Colony Collapse Disorder exacerbated by stressed-out bees, study says

Colony Collapse Disorder exacerbated by stressed-out bees, study says

Younger foraging force leads to poorer performance and quicker deaths of foragers, ultimately accelerating decline of populations, University researchers say

Stressed-out bees may be another contributor to Colony Collapse Disorder, according to a study from the Queen Mary University of London.

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Bee health has been a growing concern for agriculture and food industries as the tiny insects are dwindling in number, but are still heavily relied upon to pollinate human food sources.

Though no one cause has been identified for CCD, poor diets, exposure to pesticides and parasites are all on the list of potential causes. Now, the University says, pressure on young bees could also be a factor.

Younger foraging force leads to poorer performance and quicker deaths of foragers, ultimately accelerating decline of populations, University researchers say. (USDA)

Bees usually begin foraging when they are 2-3 weeks old but when bee colonies are stressed by disease, a lack of food, or other factors that kill off older bees, the younger bees start foraging at a younger age, the University says.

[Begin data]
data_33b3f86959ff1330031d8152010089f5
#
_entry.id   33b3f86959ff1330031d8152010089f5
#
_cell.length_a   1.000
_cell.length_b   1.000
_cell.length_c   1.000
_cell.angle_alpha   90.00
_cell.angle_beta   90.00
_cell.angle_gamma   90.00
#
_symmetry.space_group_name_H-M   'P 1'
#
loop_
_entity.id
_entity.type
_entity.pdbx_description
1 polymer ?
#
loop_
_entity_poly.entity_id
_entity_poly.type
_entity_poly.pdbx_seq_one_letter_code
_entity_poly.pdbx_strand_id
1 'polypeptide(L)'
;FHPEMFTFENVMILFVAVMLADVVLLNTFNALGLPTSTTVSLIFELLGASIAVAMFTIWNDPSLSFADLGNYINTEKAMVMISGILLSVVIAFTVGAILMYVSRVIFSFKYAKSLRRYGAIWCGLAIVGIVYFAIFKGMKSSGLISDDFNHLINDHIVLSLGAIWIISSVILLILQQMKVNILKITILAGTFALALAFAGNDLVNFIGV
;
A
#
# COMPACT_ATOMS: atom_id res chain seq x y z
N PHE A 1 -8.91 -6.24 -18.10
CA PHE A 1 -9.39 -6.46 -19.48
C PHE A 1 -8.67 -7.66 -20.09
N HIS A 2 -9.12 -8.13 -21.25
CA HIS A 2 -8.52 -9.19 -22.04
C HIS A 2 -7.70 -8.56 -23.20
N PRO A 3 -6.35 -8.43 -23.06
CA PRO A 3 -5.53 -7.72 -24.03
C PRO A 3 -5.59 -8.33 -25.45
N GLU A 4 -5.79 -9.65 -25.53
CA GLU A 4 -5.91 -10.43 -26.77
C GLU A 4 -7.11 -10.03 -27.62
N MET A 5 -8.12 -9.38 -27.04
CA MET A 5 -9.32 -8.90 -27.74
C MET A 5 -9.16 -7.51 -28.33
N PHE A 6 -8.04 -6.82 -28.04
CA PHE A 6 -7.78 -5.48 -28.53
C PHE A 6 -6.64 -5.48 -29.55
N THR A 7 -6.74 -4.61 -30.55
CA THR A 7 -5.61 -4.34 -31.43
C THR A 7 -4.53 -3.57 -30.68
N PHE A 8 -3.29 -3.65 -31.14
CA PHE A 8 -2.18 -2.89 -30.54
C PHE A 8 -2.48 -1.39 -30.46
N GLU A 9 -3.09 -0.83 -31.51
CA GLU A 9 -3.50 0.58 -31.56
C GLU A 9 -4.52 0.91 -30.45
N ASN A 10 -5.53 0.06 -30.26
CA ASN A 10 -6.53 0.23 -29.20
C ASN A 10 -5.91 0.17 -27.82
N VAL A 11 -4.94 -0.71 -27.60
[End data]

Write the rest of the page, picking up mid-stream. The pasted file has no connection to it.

Researchers attached radio trackers to thousands of bees and tracked their movement throughout their lives. They found that bees that started foraging younger completed less foraging flights than others and were more likely to die on their first flights.

The researchers, from Macquarie University in Sydney, Washington University in St Louis, University of Sydney and Queen Mary, used this information to model the impact on honey bee colonies.

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They found that any stress leading to chronic forager death of the normally older bees led to an increasingly young foraging force. This younger foraging population lead to poorer performance and quicker deaths of foragers and dramatically accelerated the decline of the colony much like observations of CCD seen around the world.

"Young bees leaving the hive early is likely to be an adaptive behavior to a reduction in the number of older foraging bees," said Dr. Clint Perry of the School of Biological and Chemical Sciences at QMUL.

But if the increased death rate continues for too long or the hive isn't big enough to withstand it in the short term, this natural response could upset the societal balance of the colony and have catastrophic consequences, the University says.

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"Our results suggest that tracking when bees begin to forage may be a good indicator of the overall health of a hive. Our work sheds light on the reasons behind colony collapse and could help in the search for ways of preventing colony collapse," Perry noted.

TAGS: USDA
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